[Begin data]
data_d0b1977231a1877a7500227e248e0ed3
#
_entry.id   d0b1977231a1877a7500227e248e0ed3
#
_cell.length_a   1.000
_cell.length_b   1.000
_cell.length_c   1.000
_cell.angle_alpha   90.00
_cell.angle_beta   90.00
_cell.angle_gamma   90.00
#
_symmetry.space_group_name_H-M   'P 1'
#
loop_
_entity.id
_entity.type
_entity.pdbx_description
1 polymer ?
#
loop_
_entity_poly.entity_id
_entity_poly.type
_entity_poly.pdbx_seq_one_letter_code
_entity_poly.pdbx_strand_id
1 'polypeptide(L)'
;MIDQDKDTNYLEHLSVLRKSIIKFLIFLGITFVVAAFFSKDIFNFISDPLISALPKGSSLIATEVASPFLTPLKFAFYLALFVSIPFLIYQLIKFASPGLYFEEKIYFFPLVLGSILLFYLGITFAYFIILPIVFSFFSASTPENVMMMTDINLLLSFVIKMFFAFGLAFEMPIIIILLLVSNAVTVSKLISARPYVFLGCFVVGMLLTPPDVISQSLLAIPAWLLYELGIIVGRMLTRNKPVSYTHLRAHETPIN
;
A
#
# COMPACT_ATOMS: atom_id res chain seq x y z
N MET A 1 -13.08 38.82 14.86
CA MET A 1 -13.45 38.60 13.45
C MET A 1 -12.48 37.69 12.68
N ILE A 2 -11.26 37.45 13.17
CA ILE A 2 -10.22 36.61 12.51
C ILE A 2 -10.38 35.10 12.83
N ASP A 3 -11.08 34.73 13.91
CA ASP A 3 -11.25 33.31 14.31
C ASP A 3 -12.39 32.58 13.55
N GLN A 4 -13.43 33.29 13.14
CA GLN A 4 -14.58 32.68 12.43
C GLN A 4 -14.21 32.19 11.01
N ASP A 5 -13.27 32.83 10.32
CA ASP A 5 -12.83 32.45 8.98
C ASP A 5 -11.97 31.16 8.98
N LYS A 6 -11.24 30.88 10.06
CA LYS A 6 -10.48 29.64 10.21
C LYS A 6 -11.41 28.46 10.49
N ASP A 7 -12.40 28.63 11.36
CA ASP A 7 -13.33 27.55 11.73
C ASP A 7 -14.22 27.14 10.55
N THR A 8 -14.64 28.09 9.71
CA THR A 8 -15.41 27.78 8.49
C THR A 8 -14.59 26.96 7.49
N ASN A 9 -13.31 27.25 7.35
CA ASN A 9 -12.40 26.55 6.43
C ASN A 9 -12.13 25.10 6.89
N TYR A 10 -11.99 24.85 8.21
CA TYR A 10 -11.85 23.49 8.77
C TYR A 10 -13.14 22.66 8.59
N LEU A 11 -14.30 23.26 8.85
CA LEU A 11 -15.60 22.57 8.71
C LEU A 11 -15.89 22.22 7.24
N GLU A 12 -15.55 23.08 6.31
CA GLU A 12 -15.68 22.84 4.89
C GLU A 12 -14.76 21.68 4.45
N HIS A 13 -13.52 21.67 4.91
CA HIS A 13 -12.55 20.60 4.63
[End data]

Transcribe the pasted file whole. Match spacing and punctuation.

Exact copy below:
data_d0b1977231a1877a7500227e248e0ed3
#
_entry.id   d0b1977231a1877a7500227e248e0ed3
#
_cell.length_a   1.000
_cell.length_b   1.000
_cell.length_c   1.000
_cell.angle_alpha   90.00
_cell.angle_beta   90.00
_cell.angle_gamma   90.00
#
_symmetry.space_group_name_H-M   'P 1'
#
loop_
_entity.id
_entity.type
_entity.pdbx_description
1 polymer ?
#
loop_
_entity_poly.entity_id
_entity_poly.type
_entity_poly.pdbx_seq_one_letter_code
_entity_poly.pdbx_strand_id
1 'polypeptide(L)'
;MIDQDKDTNYLEHLSVLRKSIIKFLIFLGITFVVAAFFSKDIFNFISDPLISALPKGSSLIATEVASPFLTPLKFAFYLALFVSIPFLIYQLIKFASPGLYFEEKIYFFPLVLGSILLFYLGITFAYFIILPIVFSFFSASTPENVMMMTDINLLLSFVIKMFFAFGLAFEMPIIIILLLVSNAVTVSKLISARPYVFLGCFVVGMLLTPPDVISQSLLAIPAWLLYELGIIVGRMLTRNKPVSYTHLRAHETPIN
;
A
#
# COMPACT_ATOMS: atom_id res chain seq x y z
N MET A 1 -13.08 38.82 14.86
CA MET A 1 -13.45 38.60 13.45
C MET A 1 -12.48 37.69 12.68
N ILE A 2 -11.26 37.45 13.17
CA ILE A 2 -10.22 36.61 12.51
C ILE A 2 -10.38 35.10 12.83
N ASP A 3 -11.08 34.73 13.91
CA ASP A 3 -11.25 33.31 14.31
C ASP A 3 -12.39 32.58 13.55
N GLN A 4 -13.43 33.29 13.14
CA GLN A 4 -14.58 32.68 12.43
C GLN A 4 -14.21 32.19 11.01
N ASP A 5 -13.27 32.83 10.32
CA ASP A 5 -12.83 32.45 8.98
C ASP A 5 -11.97 31.16 8.98
N LYS A 6 -11.24 30.88 10.06
CA LYS A 6 -10.48 29.64 10.21
C LYS A 6 -11.41 28.46 10.49
N ASP A 7 -12.40 28.63 11.36
CA ASP A 7 -13.33 27.55 11.73
C ASP A 7 -14.22 27.14 10.55
N THR A 8 -14.64 28.09 9.71
CA THR A 8 -15.41 27.78 8.49
C THR A 8 -14.59 26.96 7.49
N ASN A 9 -13.31 27.25 7.35
CA ASN A 9 -12.40 26.55 6.43
C ASN A 9 -12.13 25.10 6.89
N TYR A 10 -11.99 24.85 8.21
CA TYR A 10 -11.85 23.49 8.77
C TYR A 10 -13.14 22.66 8.59
N LEU A 11 -14.30 23.26 8.85
CA LEU A 11 -15.60 22.57 8.71
C LEU A 11 -15.89 22.22 7.24
N GLU A 12 -15.55 23.08 6.31
CA GLU A 12 -15.68 22.84 4.89
C GLU A 12 -14.76 21.68 4.45
N HIS A 13 -13.52 21.67 4.91
CA HIS A 13 -12.55 20.60 4.63